• Neil Hughes says:

      Thanks KaZ :) yes! it’s so important to recharge, and I love your visual metaphor of physically refilling a cup to describe it.

  8. Maryske says:

    Quote: “It’s fun to “eavesdrop” on someone who thinks like you, Neil…”

    LOL My thoughts exactly!

    As it is, I have these gaps quite regularly. One teaching job ends (usually in June/July), and it usually means getting into serious job searching asap, for I don’t have the energy to do much of that when I’m teaching. Although I do usually allow myself to take something of a break: doing pretty much nothing at all besides one or two days a week of job searching. And feeling frustrated at squandering all that time in which I could do everything I didn’t have the energy for during the academic year, but I’m simply too tired to get into much else save for reading.

    Okay, so maybe they aren’t really ‘gaps’… But numbers 2, 3 and 4 do come up literally every time I find myself without a job again. The ideas however seem to be too scattered to really throw myself into one thing – I simply get one great idea one day, research it and sleep on it as I was advised during a coaching session. And even though it’s still a great idea, the next great idea tends to come too quickly (like two days later) to really pursue the first. And then the next, and the next, and the next… With the result that I never really pursue one idea far enough to actually get a job in it, so nothing ever changes… Sigh. Aargh! I simply want to do too many different things! :-D

    • Neil Hughes says:

      Haha, thanks Maryske :) And that sounds like quite a cycle you’ve identified in your life. I wonder how it could be overcome – are there no ideas you desire to pursue right the way through to the end? (Or, at least, a few steps further?)

      That said, there’s nothing wrong with multiple small ideas every few days, if that’s how you naturally prefer to work!

  9. I appreciate the forum to work through “the gap”! And I appreciate Neil’s articulation of what that looks like in his head. I can surely relate to that.

    I just finished an interstate move and I’m leaving tomorrow for a month on a dream vacation to Italy. And yet, all week, my brain has been attacking me with what projects I should be launching next/right now!

    The advice I am working on giving myself, and will do so via this forum, is to learn how to be still in the gap. We do not need to fill the empty space, we can trust that this will organically happen. Pausing is better than okay – its healthy. Staying still is regenerative.

    My current existential work, as a busybee multipod, is to cultivate my patience for staying still in the gap.

    • Neil Hughes says:

      I think many multipods struggle with standing still – sounds like you’re on the right track for how to do it your way :)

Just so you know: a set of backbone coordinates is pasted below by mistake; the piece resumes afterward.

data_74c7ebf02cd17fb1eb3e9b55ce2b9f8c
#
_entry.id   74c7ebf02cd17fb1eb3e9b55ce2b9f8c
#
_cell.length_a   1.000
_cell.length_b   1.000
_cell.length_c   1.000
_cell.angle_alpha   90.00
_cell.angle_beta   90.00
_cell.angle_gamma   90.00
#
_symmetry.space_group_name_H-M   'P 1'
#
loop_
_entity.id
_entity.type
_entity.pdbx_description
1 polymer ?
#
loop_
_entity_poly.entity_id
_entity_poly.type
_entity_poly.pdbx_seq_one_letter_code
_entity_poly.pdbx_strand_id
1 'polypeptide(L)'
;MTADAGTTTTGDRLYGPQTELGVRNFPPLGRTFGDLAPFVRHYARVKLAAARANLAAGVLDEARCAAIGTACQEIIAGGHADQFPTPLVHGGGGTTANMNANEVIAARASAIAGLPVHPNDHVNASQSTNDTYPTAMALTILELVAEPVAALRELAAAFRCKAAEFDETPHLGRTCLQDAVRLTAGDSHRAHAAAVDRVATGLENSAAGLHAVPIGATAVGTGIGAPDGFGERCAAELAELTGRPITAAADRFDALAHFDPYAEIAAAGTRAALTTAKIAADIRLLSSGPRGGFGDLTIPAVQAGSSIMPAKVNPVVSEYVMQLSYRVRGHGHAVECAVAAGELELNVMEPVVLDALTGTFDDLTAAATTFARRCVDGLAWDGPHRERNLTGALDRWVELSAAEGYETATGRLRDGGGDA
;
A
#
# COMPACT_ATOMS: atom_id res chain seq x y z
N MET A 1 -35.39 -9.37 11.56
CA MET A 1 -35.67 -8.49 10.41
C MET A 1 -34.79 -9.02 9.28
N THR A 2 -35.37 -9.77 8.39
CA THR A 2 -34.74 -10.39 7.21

10. Nate says:

    I find myself listening quietly. Mornings are best. I get a lot of clarity then. At times the next opportunity knocks lightly for me. Sometimes the idea happenes in a passing conversation, and other times the direction comes “if it feels right.” It may not seem logical at the time, however I try to trust and it tends to make sense later…You never know :) Cheers!

  11. Linda says:

    I always take a break. It takes me about a month to come down and I give myself permission to do whatever takes my fancy during this time – even if that is reading until 5am then sleeping for most of the day. Google becomes my best friend as I investigate the new things. I catch up on all the things that have been neglected … well, some of them! Then, suddenly one day I wake up and my new direction is obvious.

    • Neil Hughes says:

      This sounds like me, too! I do struggle with giving myself permission like that, but it sounds very familiar. Thank you for sharing :)

  12. Tania Gerard says:

    Thank you for sharing your experience, I can relate to the feeling. I’ve noticed that, as I approach the end of a project, I suddenly have more loads of laundry and home repair to-do lists! It honestly feels like my life loses purpose for a moment.

    So I talk myself into finishing with the promise of a nice reward, such as a movie or a fiction book. When I finish the project I take a few days of journaling about my learnings, telling my people about the project, and celebrating (the extrovert talking here).

    I go to my “next projects” card box and choose the one that feels right -with time I’ve noticed these projects tend to be creative because they take only a few weeks and let me reconnect my brain to discover what it needs next.

    • Neil Hughes says:

      Oh wow, Tania, this sounds so organised! I think a few days of recharging (and, yes, chores!) is necessary for the brain. I love the idea of keeping a ‘next projects’ box. Currently I have a (very messy) list, but this makes it sound so organised :D